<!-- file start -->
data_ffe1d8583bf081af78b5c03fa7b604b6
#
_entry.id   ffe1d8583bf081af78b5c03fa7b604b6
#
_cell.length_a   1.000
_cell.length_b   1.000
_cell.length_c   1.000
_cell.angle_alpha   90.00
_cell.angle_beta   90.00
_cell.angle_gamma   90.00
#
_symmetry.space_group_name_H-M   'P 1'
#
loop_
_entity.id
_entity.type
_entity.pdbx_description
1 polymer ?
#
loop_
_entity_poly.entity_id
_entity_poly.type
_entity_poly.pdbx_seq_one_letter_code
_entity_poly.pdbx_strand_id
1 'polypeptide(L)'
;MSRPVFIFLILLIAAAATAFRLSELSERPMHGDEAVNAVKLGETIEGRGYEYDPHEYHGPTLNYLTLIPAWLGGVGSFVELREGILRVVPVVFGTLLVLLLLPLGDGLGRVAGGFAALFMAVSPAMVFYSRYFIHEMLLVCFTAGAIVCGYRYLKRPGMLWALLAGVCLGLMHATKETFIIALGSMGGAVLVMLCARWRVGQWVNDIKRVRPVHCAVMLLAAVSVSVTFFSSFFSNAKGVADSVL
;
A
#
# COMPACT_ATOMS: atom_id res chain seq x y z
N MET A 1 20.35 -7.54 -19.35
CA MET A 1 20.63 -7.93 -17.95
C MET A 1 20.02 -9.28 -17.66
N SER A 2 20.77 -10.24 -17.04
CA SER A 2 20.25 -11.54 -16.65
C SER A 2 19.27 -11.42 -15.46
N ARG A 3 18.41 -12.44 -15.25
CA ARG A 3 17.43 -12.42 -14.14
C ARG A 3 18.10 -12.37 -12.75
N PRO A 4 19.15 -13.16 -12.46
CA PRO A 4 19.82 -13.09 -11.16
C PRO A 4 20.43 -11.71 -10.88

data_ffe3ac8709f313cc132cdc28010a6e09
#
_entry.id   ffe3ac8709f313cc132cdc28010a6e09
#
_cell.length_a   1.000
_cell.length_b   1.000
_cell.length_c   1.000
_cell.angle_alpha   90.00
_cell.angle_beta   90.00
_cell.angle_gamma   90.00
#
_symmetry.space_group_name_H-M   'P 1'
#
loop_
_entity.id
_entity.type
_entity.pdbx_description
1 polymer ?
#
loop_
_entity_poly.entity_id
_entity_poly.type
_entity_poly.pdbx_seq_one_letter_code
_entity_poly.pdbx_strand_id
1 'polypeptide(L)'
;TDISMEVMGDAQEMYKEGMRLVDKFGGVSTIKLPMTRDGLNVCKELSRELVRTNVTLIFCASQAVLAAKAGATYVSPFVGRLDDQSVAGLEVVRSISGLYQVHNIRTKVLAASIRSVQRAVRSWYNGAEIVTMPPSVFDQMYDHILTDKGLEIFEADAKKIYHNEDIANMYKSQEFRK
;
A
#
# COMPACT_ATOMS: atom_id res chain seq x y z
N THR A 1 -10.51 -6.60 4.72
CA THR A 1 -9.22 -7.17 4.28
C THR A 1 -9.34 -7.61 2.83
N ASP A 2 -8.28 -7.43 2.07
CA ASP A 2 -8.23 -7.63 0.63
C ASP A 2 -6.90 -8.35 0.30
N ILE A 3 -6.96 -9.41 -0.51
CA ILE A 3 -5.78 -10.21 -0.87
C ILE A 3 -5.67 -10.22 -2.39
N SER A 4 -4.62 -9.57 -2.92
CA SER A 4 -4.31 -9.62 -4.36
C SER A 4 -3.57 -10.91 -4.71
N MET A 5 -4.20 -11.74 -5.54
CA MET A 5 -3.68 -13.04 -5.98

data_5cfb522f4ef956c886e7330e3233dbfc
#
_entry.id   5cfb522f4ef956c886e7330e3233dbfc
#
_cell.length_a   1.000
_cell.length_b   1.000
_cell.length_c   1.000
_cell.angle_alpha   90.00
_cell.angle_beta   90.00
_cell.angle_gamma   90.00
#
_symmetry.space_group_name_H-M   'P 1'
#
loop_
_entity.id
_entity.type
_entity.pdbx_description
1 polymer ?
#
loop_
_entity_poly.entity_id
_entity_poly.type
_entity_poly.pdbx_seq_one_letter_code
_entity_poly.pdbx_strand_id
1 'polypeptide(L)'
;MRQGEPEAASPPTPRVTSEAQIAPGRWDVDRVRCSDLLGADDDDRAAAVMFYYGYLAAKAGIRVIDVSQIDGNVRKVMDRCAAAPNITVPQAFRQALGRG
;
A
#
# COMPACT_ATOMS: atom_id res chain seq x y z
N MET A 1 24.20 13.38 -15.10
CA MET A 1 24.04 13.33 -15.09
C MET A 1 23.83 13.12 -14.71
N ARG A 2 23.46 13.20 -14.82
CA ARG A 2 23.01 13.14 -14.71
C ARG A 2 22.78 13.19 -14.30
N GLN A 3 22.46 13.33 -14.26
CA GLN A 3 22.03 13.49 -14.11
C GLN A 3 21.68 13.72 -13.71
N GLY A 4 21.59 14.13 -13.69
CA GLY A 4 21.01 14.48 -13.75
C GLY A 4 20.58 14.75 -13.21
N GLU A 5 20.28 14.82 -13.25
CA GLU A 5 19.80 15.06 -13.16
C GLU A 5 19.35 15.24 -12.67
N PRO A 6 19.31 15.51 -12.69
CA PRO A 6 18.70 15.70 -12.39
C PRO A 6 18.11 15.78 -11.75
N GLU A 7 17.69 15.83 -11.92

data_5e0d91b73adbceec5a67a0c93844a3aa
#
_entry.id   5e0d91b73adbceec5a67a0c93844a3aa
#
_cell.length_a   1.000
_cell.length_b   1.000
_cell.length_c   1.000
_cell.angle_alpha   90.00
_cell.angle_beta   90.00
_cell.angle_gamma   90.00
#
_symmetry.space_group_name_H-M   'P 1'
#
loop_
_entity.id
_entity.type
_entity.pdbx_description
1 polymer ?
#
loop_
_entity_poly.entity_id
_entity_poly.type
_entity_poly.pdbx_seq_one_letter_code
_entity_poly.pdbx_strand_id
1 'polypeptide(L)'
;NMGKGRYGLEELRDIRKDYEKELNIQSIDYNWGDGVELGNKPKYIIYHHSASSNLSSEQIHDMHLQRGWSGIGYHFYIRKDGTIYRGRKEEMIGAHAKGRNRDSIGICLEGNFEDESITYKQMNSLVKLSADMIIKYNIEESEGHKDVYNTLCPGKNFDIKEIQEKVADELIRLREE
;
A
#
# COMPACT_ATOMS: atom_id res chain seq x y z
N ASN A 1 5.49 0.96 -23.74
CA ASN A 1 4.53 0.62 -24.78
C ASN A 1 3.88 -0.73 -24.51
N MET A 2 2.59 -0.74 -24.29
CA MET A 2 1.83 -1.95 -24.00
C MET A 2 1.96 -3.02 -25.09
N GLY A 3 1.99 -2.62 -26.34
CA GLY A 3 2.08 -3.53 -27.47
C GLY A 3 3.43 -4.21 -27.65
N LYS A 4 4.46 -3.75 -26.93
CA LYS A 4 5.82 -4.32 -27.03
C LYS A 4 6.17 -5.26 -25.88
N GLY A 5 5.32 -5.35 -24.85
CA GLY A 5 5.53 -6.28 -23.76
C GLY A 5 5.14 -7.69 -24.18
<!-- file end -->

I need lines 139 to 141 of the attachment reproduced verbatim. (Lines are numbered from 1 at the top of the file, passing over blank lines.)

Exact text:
#
_cell.length_a   1.000
_cell.length_b   1.000